Mike's Amsterdam Diary

From the Colonel's Regiment

Table of contents

Saturday, 9th April

After some discussion, it was decided to play Reardon's round on Saturday 9th April. A handy choice, as it was Amal's birthday and therefore we could go out for a meal afterwards to celebrate and for the winner of the pool tournament to reveal his destination. The day started with myself and David at his house. We caught the 9.22a.m. train into London and met Chris at Reading. He arrived armed with coffee and muffins for the three of us and we continued our journey to Starbucks in Leicester square.

We arrived first, but were soon joined by Dave and Rupert. After chilling and discussing the possibility for a diplomatic immunity round in the mission 10 draw, we moved on to a chilling location outdoors in Russell Square. We drew for teammates in the pool tournament. Chris was drawn to partner David, I was drawn with Dave and Rupert was drawn with Steve (represented by Amal).

At about 1.30p.m. we had a phone call from Amal to inform us he'd finished work. We headed over to Rupert's office to begin the tournament. Discovering that Rupert's boss Phil was working there, we went to a nearby pub briefly and ordered some chips and a smorgasbord dish. Amal turned up after about 20 minutes and we returned to the office to play the pool tournament.

In the first match, myself and Dave played Chris and David. Matches would be best of three racks. In the first rack, a fluke on the black by Dave put us 1−0 up. In the second rack, a couple of missed opportunities on the black by Chris and David gave Dave and myself another victory to wrap up the match 2−0.

In match two, Rupert and Amal took on Chris and David. Chris and David began to play much better and soon wrapped up the match 2−0.

Dave and myself then took on Amal and Rupert. A further 2−0 result in our favour followed, to put myself and Dave through to Reardon's pool tournament final.

The final would be best of five racks. After a relatively speedy first two racks put me 2−0 up, a long drawn out third rack was finally won by me with only the black ball on the table to give myself victory over Dave.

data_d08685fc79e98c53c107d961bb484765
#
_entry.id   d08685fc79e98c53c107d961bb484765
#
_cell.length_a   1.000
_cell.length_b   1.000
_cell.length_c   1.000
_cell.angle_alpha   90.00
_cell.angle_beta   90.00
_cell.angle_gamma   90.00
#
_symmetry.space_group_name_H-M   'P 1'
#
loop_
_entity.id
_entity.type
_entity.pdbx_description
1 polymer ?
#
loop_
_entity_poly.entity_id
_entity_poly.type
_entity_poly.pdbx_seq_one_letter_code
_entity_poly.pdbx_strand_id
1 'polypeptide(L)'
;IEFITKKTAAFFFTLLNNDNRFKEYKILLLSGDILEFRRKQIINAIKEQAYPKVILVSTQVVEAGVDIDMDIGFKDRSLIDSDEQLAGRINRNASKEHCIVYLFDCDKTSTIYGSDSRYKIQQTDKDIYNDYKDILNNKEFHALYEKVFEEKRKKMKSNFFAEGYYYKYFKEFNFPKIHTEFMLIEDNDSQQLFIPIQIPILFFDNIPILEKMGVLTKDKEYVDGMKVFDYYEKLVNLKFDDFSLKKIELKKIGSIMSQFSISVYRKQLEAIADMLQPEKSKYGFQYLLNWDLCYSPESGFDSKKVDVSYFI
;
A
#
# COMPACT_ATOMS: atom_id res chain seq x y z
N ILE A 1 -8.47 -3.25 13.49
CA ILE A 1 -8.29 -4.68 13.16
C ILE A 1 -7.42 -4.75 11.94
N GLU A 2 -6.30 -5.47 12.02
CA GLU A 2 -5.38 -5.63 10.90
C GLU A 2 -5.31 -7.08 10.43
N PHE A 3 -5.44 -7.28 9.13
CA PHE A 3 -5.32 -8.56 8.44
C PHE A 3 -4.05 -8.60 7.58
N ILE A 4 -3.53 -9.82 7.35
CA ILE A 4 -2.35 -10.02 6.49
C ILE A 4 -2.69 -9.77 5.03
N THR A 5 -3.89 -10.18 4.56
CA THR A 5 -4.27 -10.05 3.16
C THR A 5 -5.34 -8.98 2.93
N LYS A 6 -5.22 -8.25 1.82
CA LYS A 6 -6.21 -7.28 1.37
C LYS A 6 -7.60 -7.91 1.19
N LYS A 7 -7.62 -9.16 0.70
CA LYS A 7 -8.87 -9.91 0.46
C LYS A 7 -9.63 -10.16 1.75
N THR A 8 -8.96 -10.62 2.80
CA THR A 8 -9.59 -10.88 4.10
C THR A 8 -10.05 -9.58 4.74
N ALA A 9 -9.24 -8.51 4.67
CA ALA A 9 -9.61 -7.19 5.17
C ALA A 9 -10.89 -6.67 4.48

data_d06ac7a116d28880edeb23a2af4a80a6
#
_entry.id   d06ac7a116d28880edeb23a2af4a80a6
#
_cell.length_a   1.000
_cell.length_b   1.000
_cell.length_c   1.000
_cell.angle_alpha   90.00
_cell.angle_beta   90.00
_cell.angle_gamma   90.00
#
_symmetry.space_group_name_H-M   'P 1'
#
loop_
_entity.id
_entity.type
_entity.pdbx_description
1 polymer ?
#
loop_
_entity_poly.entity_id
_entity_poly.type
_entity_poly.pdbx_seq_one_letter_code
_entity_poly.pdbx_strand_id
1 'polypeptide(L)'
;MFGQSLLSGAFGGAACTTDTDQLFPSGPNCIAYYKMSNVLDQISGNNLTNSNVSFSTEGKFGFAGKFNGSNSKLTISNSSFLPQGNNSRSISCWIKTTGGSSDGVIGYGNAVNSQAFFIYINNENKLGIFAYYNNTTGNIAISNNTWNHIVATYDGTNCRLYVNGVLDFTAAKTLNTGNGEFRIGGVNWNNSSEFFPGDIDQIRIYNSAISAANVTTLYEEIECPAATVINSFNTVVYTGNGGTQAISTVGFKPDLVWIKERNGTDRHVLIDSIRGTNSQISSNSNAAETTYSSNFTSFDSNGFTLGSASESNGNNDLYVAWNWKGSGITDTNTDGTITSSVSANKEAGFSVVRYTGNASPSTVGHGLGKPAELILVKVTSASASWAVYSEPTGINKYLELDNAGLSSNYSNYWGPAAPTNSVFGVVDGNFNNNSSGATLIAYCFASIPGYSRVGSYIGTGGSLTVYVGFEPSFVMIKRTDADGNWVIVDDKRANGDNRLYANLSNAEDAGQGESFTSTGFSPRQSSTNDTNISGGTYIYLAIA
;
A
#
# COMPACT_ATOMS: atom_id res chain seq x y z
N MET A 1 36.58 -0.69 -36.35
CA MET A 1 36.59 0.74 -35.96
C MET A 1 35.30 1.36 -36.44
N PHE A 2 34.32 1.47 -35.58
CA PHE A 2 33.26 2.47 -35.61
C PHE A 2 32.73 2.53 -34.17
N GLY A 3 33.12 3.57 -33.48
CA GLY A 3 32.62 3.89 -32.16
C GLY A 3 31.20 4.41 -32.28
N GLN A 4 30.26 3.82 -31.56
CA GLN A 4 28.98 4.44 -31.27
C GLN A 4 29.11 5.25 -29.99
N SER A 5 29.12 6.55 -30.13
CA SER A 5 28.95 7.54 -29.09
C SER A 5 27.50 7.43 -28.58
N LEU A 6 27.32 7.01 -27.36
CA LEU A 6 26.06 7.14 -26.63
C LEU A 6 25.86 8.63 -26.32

With the tournament concluded, we settled down for a six player game of micromachines and discovered what Rupert and his office mates called "Flame trail". Rupert eventually won, with Dave and David hot on his heels. I finished a respectable 4th with Chris and Amal failing to grasp the steering and never really getting off the mark.

We headed back to Amal's house before going out to the O2 Centre for dinner. Amal led us into an American-style diner and we settled down with burgers and fries. I then revealed my choice for being the winner Reardon's round. I selected Geneva. It had been my own choice last time and I went for it for that reason—I didn't want to limit my own options further and I felt it would be a good destination. Dave shortly left to attend a party and, after the remainder of us spent a while chilling in the nearby Wetherspoons, we returned to Amal's house, watched a bit of the Masters golf and then punched the sack.

Wednesday, 18th May

The day before the Colonel's break would normally be a chilling day but, with lots to do at work, David and I had decided that we would miss the chilling day for Amsterdam. Therefore, the day before the break found me at work, slaving away behind my desk. I had a brief communication with Dave, Jon, Steve and Rupert during the day, to arrange meeting in Amsterdam the following day. At about 4p.m., I decided that I'd had enough, and I went home. I was excited about the prospects for the Colonel's break and was keen to get myself out for a run before Chris and David arrived. I set out for a decent run across the fields, arriving back pretty exhausted.